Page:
As dealer optimism continues to inch upward heading into the second quarter of 2017, no-till farmers are eyeing increased adoption of numerous precision farming technologies.

According to the results of the 9th annual No-Till Farmer Operational Benchmark Study, respondents forecast higher use of 10 different precision technologies this year, compared to 2016 and 2015.

Leading the way is an 8.5% increase in no-tillers who plan to utilize yield monitor data analysis, with 49.5% planning to do so in 2017 compared to about 41% the last 2 years.

Also seeing a sizeable jump was planned adoption of auto-boom shutoff, from 32.2% in 2016 to 40.3% according to the 2017 study. Field mapping is on the rise with 48.2% of no-tillers planning to make use of the technology in 2017, compared to 40.3% last year and 39.9% in 2015.

While some may consider guidance and auto-steer systems standard precision technologies, 57.1% of survey respondents plan to use these precision platforms on their operation in 2017, up from just less than 50% the past 2 years.

Rounding out the top 5 is use of auto-seed shutoff, increasing from 29.9% in 2016 to 34.2% this year. Other precision systems projected to increase in use by no-tillers this year included variable-rate fertilizing and seeding, satellite aerial imagery, remote sensing and unmanned aerial vehicles.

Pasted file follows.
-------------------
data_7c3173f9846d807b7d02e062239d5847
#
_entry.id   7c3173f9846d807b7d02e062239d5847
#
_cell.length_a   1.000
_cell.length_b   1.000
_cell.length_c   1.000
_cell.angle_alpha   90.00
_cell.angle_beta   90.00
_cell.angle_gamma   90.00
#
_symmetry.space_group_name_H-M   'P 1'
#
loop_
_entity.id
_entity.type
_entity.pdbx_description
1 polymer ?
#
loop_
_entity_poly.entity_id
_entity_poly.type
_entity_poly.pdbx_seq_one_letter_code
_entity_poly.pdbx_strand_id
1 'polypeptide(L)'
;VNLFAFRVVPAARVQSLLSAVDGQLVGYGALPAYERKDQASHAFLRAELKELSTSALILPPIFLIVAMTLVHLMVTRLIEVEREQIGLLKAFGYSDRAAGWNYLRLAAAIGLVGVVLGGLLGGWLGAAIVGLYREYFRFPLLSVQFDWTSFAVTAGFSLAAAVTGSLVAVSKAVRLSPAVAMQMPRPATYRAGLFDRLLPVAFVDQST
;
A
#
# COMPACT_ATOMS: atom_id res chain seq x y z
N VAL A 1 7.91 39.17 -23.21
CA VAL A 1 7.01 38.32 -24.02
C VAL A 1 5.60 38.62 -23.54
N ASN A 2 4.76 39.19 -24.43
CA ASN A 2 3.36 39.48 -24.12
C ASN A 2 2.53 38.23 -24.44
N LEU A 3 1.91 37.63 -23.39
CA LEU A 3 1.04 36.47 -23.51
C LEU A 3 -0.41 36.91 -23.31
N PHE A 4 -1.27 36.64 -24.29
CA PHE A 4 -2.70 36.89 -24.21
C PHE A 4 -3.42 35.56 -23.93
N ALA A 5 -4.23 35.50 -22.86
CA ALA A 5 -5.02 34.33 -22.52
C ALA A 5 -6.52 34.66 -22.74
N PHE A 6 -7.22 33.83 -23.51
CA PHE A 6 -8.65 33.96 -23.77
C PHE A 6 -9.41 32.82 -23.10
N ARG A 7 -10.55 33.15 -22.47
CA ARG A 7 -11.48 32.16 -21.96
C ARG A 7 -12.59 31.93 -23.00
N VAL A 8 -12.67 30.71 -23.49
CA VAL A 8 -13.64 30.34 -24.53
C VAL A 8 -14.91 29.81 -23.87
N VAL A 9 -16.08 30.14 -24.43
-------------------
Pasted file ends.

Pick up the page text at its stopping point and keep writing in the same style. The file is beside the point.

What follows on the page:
So how much are no-tillers planning to spend on expanded use of precision technology? According to the survey results — about the same or less than what they’ve spent the last 3 years.

In 2014, no-tillers invested more than $3,400 per farm in farm technology and more than $6,300 in 2015. The total dropped to about $2,400 last year and projections for 2017 are only about $2,600 per farm.

So is it realistic to expect no-tillers will dramatically increase technology adoption this year, if they don’t plan to pay for it? It’s possible that if the commodity markets improve, farmers may be willing to increase their investment later in the year.

And precision dealers often cite summer months as an opportunity to reconnect with customers after planting and game plan for both short- and long-term technology needs.

Another factor is that survey projections made at the start of the year, don’t always correlate to end of the year totals. In 2015, no-tillers exceeded their planned expenditures on precision farming products by more than double.

They forecast about $2,600 per farm and reported spending $6,300.

Time will tell if the planned increase in technology adoption by no-tillers this year will coincide with a bump in the financial investment they make to integrate those systems.